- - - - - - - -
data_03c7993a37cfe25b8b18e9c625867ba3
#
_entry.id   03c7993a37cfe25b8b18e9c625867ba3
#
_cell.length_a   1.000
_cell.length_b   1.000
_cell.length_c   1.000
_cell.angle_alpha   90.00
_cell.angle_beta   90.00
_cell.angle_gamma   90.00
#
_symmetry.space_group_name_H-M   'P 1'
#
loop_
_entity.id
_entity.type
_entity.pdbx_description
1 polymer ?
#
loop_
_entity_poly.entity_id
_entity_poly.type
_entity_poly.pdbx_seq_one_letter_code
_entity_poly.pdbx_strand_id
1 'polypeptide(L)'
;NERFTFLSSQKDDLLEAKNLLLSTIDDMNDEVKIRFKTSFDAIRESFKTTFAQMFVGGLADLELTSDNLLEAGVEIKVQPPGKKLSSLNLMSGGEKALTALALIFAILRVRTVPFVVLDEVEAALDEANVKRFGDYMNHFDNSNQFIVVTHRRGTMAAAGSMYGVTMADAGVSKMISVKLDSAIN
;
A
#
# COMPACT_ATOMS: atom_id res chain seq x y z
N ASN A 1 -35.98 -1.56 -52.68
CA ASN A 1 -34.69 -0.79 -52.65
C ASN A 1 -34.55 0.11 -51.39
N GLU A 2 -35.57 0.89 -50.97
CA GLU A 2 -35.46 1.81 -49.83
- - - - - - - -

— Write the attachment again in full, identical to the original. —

data_03c7993a37cfe25b8b18e9c625867ba3
#
_entry.id   03c7993a37cfe25b8b18e9c625867ba3
#
_cell.length_a   1.000
_cell.length_b   1.000
_cell.length_c   1.000
_cell.angle_alpha   90.00
_cell.angle_beta   90.00
_cell.angle_gamma   90.00
#
_symmetry.space_group_name_H-M   'P 1'
#
loop_
_entity.id
_entity.type
_entity.pdbx_description
1 polymer ?
#
loop_
_entity_poly.entity_id
_entity_poly.type
_entity_poly.pdbx_seq_one_letter_code
_entity_poly.pdbx_strand_id
1 'polypeptide(L)'
;NERFTFLSSQKDDLLEAKNLLLSTIDDMNDEVKIRFKTSFDAIRESFKTTFAQMFVGGLADLELTSDNLLEAGVEIKVQPPGKKLSSLNLMSGGEKALTALALIFAILRVRTVPFVVLDEVEAALDEANVKRFGDYMNHFDNSNQFIVVTHRRGTMAAAGSMYGVTMADAGVSKMISVKLDSAIN
;
A
#
# COMPACT_ATOMS: atom_id res chain seq x y z
N ASN A 1 -35.98 -1.56 -52.68
CA ASN A 1 -34.69 -0.79 -52.65
C ASN A 1 -34.55 0.11 -51.39
N GLU A 2 -35.57 0.89 -50.97
CA GLU A 2 -35.46 1.81 -49.83